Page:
“It… it makes no sense,” Cynara whispered, fitting his hand to her cheek. “When you came aboard the Pegasus—even then you weren’t a stranger. It’s as if I’d known you all my life.”

“It is Walkabout,” he said. “There is no wrong, no shame. Only discovery.”

“I don’t know which of us has more to learn. I guess we’re about to find out.”

And she kissed him. There was no likeness to the previous times. All such comparisons fled his mind. He banked his hunger and gave himself up to this purely human pleasure: lips touching, mouths opening, tongues twining in a dance humans must have known for millennia before they reached the stars.

If he had been shaauri, he would have felt disgust. If he had been shaauri, he would forgo all sexual pleasure rather than embrace a furless, voiceless human.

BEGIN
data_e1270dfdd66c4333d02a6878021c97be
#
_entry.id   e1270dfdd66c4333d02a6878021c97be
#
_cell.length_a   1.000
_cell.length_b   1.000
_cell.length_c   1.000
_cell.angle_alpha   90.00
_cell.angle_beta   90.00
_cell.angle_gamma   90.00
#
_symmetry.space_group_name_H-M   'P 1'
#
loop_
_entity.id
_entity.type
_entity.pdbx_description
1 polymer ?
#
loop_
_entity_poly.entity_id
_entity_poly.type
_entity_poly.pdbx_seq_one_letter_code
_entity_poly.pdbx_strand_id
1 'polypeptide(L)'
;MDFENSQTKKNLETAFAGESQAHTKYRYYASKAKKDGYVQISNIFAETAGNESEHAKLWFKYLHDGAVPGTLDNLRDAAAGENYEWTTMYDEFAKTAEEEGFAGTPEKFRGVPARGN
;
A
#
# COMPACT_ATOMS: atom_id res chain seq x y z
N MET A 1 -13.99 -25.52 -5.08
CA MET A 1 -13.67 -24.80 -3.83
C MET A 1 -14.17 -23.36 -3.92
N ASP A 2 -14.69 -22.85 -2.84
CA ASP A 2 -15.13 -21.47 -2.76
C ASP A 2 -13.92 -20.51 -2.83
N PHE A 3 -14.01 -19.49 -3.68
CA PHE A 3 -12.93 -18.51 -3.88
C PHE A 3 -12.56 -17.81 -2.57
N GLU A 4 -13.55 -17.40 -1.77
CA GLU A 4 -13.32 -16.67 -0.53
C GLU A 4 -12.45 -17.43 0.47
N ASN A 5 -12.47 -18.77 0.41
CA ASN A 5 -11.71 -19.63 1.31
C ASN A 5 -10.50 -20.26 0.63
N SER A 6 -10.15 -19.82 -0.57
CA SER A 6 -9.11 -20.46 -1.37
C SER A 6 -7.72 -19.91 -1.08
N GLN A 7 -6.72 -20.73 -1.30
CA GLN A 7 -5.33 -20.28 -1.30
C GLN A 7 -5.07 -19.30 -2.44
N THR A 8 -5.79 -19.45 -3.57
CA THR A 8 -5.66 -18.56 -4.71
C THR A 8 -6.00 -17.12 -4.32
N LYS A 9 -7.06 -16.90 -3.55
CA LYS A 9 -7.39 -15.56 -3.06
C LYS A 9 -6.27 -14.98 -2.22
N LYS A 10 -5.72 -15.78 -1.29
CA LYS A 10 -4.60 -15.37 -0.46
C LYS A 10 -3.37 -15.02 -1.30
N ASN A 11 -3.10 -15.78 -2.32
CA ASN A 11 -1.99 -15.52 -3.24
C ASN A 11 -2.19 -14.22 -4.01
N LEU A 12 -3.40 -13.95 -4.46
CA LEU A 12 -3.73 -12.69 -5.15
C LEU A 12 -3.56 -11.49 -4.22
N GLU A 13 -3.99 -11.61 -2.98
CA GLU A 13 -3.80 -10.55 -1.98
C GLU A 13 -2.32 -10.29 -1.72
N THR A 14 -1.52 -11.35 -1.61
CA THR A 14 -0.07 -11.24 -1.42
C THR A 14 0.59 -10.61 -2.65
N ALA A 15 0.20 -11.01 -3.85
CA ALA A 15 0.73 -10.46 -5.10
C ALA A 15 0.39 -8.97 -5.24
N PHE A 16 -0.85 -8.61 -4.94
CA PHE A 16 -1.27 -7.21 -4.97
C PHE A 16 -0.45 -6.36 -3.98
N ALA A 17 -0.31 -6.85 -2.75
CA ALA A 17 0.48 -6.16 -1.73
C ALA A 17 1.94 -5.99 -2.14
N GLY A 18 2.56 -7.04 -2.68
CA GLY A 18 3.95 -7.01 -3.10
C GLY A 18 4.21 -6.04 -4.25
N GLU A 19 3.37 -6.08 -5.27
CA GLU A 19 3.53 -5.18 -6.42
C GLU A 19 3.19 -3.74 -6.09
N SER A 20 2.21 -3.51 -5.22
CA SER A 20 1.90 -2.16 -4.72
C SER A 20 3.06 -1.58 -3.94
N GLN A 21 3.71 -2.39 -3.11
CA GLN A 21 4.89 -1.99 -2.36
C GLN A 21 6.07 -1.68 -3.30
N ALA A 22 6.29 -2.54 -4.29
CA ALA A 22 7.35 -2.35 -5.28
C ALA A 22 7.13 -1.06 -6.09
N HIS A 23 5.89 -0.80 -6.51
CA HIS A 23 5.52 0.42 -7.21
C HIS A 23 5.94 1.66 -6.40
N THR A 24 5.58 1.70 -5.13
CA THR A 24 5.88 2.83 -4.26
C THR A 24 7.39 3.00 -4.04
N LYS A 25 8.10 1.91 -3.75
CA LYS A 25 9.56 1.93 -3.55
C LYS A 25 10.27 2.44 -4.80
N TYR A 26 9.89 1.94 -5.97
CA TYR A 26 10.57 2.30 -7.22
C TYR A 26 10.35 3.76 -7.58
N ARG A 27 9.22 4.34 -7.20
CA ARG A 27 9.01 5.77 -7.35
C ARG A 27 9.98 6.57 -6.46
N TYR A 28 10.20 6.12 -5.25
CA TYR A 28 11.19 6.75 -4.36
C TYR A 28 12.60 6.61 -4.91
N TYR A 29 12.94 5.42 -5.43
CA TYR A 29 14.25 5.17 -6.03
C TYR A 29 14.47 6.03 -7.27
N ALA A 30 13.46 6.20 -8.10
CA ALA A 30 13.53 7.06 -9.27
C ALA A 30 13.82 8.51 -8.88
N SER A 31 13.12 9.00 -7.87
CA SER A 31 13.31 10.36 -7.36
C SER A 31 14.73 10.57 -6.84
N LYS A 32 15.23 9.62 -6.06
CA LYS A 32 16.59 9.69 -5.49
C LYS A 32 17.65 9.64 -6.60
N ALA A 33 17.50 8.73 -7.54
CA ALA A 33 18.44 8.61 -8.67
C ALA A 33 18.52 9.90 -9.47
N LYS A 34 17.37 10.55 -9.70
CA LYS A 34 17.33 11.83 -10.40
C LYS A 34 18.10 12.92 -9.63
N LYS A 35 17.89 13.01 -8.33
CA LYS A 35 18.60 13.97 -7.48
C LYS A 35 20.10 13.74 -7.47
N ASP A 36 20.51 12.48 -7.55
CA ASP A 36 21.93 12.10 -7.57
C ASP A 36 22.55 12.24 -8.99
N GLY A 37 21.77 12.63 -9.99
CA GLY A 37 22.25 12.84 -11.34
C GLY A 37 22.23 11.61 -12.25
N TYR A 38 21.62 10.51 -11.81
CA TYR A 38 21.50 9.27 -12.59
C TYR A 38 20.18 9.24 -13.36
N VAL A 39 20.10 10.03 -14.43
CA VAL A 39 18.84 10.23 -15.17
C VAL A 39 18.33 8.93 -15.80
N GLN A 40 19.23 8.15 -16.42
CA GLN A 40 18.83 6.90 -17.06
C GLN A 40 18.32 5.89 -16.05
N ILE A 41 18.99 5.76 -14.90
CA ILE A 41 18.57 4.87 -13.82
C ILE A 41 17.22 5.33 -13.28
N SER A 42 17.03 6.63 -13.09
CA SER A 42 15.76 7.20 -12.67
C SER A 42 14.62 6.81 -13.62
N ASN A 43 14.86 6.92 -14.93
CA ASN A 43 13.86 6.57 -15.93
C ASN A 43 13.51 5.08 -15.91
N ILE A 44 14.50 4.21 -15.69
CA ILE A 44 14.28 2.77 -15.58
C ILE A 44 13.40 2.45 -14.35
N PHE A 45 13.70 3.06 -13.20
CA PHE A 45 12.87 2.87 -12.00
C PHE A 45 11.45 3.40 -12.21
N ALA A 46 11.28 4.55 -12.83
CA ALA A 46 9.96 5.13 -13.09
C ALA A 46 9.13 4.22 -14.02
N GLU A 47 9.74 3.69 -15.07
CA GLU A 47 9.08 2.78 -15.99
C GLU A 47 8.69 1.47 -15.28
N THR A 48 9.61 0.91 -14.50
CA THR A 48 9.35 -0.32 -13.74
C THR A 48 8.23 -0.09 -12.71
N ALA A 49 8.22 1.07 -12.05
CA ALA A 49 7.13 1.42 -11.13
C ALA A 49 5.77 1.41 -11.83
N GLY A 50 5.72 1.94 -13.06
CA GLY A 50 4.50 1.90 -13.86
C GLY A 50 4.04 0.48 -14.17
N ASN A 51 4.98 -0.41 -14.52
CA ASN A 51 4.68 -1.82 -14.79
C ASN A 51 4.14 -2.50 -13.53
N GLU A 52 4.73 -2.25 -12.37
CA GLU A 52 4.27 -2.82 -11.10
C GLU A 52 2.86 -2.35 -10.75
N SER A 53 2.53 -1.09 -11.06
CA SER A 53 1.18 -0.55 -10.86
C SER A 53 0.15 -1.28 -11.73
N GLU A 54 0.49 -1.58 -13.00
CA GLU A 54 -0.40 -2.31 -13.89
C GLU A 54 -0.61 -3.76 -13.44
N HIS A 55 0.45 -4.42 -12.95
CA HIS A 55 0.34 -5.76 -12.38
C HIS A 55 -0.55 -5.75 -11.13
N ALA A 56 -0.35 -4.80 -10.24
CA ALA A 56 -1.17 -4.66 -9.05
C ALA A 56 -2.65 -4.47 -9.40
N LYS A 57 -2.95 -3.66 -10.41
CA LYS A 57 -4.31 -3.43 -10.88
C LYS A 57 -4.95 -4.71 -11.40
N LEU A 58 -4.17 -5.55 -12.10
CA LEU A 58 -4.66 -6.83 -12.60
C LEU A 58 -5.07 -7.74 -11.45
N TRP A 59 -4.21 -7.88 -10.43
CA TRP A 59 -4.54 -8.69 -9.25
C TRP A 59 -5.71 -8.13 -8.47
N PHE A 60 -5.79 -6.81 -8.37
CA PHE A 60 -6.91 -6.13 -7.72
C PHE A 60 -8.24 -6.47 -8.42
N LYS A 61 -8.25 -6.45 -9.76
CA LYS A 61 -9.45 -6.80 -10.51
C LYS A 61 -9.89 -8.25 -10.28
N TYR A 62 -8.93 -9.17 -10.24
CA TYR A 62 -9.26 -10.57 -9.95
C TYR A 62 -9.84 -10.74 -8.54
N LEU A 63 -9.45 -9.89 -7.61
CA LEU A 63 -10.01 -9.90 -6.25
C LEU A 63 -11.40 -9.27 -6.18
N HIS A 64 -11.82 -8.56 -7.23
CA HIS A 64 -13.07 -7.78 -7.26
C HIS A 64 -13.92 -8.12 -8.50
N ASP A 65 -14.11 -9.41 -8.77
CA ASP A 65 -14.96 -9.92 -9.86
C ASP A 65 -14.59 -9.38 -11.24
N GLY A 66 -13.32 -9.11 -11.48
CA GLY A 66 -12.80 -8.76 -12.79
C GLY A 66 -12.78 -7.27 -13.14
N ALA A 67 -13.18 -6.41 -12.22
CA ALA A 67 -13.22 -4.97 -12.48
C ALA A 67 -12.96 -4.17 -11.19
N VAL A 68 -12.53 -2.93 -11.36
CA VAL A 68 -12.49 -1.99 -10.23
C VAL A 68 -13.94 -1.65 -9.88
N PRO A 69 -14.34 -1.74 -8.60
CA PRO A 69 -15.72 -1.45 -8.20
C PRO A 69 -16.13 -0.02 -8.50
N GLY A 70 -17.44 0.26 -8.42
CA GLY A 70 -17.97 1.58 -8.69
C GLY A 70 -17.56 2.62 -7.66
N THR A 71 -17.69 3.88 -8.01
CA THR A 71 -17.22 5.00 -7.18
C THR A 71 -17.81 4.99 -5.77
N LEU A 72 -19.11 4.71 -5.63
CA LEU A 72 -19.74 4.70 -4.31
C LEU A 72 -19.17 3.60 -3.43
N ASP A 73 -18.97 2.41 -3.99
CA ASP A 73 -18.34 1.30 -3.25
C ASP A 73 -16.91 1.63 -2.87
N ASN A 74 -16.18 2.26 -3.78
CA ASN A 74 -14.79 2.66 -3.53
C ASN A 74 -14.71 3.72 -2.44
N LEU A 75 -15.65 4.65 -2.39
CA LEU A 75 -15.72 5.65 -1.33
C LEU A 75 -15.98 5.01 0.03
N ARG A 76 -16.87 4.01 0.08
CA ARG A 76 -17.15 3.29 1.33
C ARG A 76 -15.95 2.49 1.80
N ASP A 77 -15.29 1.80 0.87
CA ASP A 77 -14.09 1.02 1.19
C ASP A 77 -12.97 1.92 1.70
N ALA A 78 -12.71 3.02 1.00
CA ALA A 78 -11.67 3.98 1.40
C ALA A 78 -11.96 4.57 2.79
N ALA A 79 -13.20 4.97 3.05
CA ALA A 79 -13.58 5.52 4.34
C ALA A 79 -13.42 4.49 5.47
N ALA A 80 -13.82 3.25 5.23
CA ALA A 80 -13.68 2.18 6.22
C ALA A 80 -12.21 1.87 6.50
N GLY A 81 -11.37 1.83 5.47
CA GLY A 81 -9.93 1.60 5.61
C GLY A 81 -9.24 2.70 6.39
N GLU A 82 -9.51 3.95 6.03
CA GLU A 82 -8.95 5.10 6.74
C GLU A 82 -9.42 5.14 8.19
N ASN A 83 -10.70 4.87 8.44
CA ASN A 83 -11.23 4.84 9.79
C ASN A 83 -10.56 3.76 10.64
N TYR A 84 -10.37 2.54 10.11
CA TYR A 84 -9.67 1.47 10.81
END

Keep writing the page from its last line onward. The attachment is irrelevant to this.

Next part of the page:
You are not shaauri. You never will be, no matter what you do to earn the right…

He growled and nipped her shoulder. She gasped.

“Is that what you call… a love bite?”

He peeled back her robe and licked the sensitized skin beneath. “Does it please you?”

“I don’t know yet.”

“Remove your covering.”

She laughed. “That sounds like a command.”

“Do humans not prefer nakedness in mating?”

She clutched the edges of her robe. “What do you prefer?”

In answer he stepped back and stripped off the loose shirt and trousers the house servants had left him for sleeping clothes. He folded the clothing neatly and set it on a nearby chair.

“Is it satisfactory?” he asked, suddenly uncertain. “Does this body please you?”

She closed her eyes. “Mother Sea,” she whispered. “It does.”

* * *